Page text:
1953 Fiat 8V
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no. 34 manufactured, 8th built. No. 34 manufactured, no. 8th built
In the postwar period, Fiat was working on an eight-cylinder engine internally known as Tipo 106. The engine was originally designed by Dante Giacosa for a luxury sedan, but that project was stopped. Rudolf Hruska, at the time working at the S.I.A.T.A., was given the task to design a car around the V8 engine. The development took place in absolute secrecy. As not to stress the experimental department of Fiat, production of the chassis was also taken up by S.I.A.T.A. Styled by chief designer Fabio Luigi Rapi, the Fiat 8V or “Otto Vù” was presented to the Italian press in February 1952 and first exhibited the following March at the Geneva Motor Show. The car shapes saw several changes in time: the prototype used an art deco grill that extended into the hood. A second series was made featuring four headlights with some of the later cars having a full-width windscreen. A high-performance coupé, destined to compete in the GT class: the 2-liter 8V model was a departure from the usual Fiat production. It was really welcomed by Italian private drivers, it inspired the tuners and it was, in a word, the car to beat in the 2-liter class, also thanks to the special versions built by Zagato or Siata. The Fiat V8 had a 70° V configuration of 1996 cc of displacement, at 5600 rpm the engine produced 105 hp (78 kW) in standard form with double two-barrel Weber 36 DCS carburetors, giving a top speed of 190 km/h (118 mph). Some engines were fitted with huge four-throat Weber 36 IF4/C carburetors offering 120 bhp, but the intake manifold was very rare. The Fiat 8V is the only eight-cylinder built by Fiat. The engine was connected to a four speed gearbox. The car had independent suspension all round reworking the Fiat 1100 ones and drum brakes on four wheels. As the body was welded to the chassis it was a semi-unitary construction. Only 114 of these high-performance coupés had been produced, 63 with a “Fiat Carrozzerie Speciali” body, 34 first series and 29 second series. It was made available anyway in different body styles, offered by the factory and by various coachbuilders like Zagato, Pinin Farina, Ghia and Vignale. The production ceased in 1954.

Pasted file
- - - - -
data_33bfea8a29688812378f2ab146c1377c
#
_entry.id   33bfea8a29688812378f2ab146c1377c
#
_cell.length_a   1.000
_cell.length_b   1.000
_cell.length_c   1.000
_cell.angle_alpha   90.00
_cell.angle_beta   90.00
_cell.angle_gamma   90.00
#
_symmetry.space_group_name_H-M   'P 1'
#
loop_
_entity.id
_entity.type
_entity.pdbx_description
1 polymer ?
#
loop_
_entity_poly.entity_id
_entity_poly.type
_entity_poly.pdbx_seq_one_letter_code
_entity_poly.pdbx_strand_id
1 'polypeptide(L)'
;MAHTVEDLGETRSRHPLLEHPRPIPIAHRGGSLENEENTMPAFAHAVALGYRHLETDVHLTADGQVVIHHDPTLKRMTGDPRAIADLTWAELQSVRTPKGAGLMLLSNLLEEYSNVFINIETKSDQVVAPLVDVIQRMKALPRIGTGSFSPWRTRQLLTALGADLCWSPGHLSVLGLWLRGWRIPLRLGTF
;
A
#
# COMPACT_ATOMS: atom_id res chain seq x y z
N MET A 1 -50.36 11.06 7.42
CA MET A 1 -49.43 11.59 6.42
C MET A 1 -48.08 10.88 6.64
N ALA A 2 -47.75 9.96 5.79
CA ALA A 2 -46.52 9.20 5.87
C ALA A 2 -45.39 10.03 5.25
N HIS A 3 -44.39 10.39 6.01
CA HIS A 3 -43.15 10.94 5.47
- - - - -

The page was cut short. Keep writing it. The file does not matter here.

Chassis 106.000008 is the second 8V ever built, after the 6 pre-production ones, is the 8th of all the Fiat 8V produced, and for a long time it was believed to be the oldest chassis among the survivors with Fiat bodywork; for this reason, the monographic book dedicated to this car was published in June 2022 with the title "The Earliest Surviving Rapi's Fiat 8v". More recently Tony Adriaensen announced that he had identified, as the oldest chassis number, the surviving 106*000003* still with Fiat bodywork. 26 of 34 first-series cars retained the original shapes designed by Luigi Fabio Rapi and were not re-bodied or modified. Of these 26, there is specific news of only 7 cars surviving to date, 3 were destroyed, and one was dismantled. There is no news about the remaining 15. The car came out of the factory on March 5, 1953, and it was meant for Emanuele Filiberto Nasi, son of lord Carlo Nasi and Tina Agnelli, grandson of Giovanni Agnelli, the late founder of Fiat and Gianni Agnelli’s cousin. The Nasi family was significant Fiat shareholders. Emanuele Filiberto Nasi ordered the car with out-of-series specifications, like the cloth interiors. On the original door panels is the name of the owner written inside. However, due to deterioration, those original panels had to be replaced while restoring the car. Emanuele Filiberto Nasi was the president of the Automobile Club in Torino and a proper gentleman driver ranking 8th overall at the 1948 Mille Miglia with Emilio Christillin on a Fiat 1100 and 2nd overall at the 1950 Rallye del Sestriere on Fiat 1500. He raced 106.000008 at the uphill race of the Colli Torinesi, Sassi-Superga with 128 entry number (TO143309 plate), ranking 7th in class Turismo Internazionale - 2000cc. The car was sold in August 1956 to Benedetto Testa (plate BG38945) and Antonio Siddi, sprinter and bronze medal at the Olympic Games in London 1948, drove it during the 1957 Mille Miglia. Siddi with entry number 319 faced the race alone. He did not finish the race but bought the car in July 1957. The history of Siddi as a racing driver, at that time, is curiously linked to the 8V cars: the organisers of the Mille Miglia agreed with the Romanazzi body shop, owner and tuner of the Fiat 8V series II, chassis no. 106.000102, to entrust it to Siddi under the aegis of the Scuderia Tevere racing team, but he preferred the 106.000008 car, even if it was an older car. Siddi had already participated in the Mille Miglia in 1954 with a Fiat 1100-103, ranking 92nd overall and his life as a racing driver saw him at the primary races in Italy like the 1963 Rally Internazionale della Sardegna with a Triumph TR4 and the 1964 Targa Florio at the wheel of an MG B. In 1960 the car received its “famous origin” new engine and was owned by Giovanni Minozzi, racing driver; Giovanni Minozzi was grandson of Grand Prix driver Antonio Ascari, cousin of Formula 1 champion Alberto Ascari. More recently, in its second life, the car's palmarés included the 1982 Mille Miglia and, later, the 1993/1994/1995/1998 Mille Miglia, with a 16th place overall in 1994 (Saporetti/Montanari). The car also saw most of the 90s editions of the Coppa d’Oro delle Dolomiti, and it won the prize in the Gran Turismo category at the 2015 Vernasca Silver Flag, and the ASI award for the best restoration, at the 2017 Vernasca Silver Flag. The original engine mounted on chassis 106.000008 was substituted early in its life with a not matching but precious unit, since it comes from the famous one-off Siata 208 Coupé Bertone CS068. Fiat 8V chassis 106.000008 has been owned by the famous collector Mario Righini in the early seventies and then held for over forty years in the same family’s collection. The car saw some documented changes. It is believed that it was born with the typical art-deco grille of all the first 8V, with a trim extending on the hood, while appears some years later in the picture at the 1957 Mille Miglia with a simpler grille. The car arrived in the 1980s with a new front nose, with a different opening without grille and streamlined, Plexiglas covered headlights, different taillights, no bumpers and painted in red. In the late 1980s, it was restored to perfect condition, again with the art-deco grille and all the accurate details, while deciding to maintain the red colour. Later, it was decided to achieve the pristine condition, painting the car in the original “grigio bleu metallizzato” (a kind of light blue, while the other two available colours were the “Verde mare metallizzato” and the “grigio rosato”).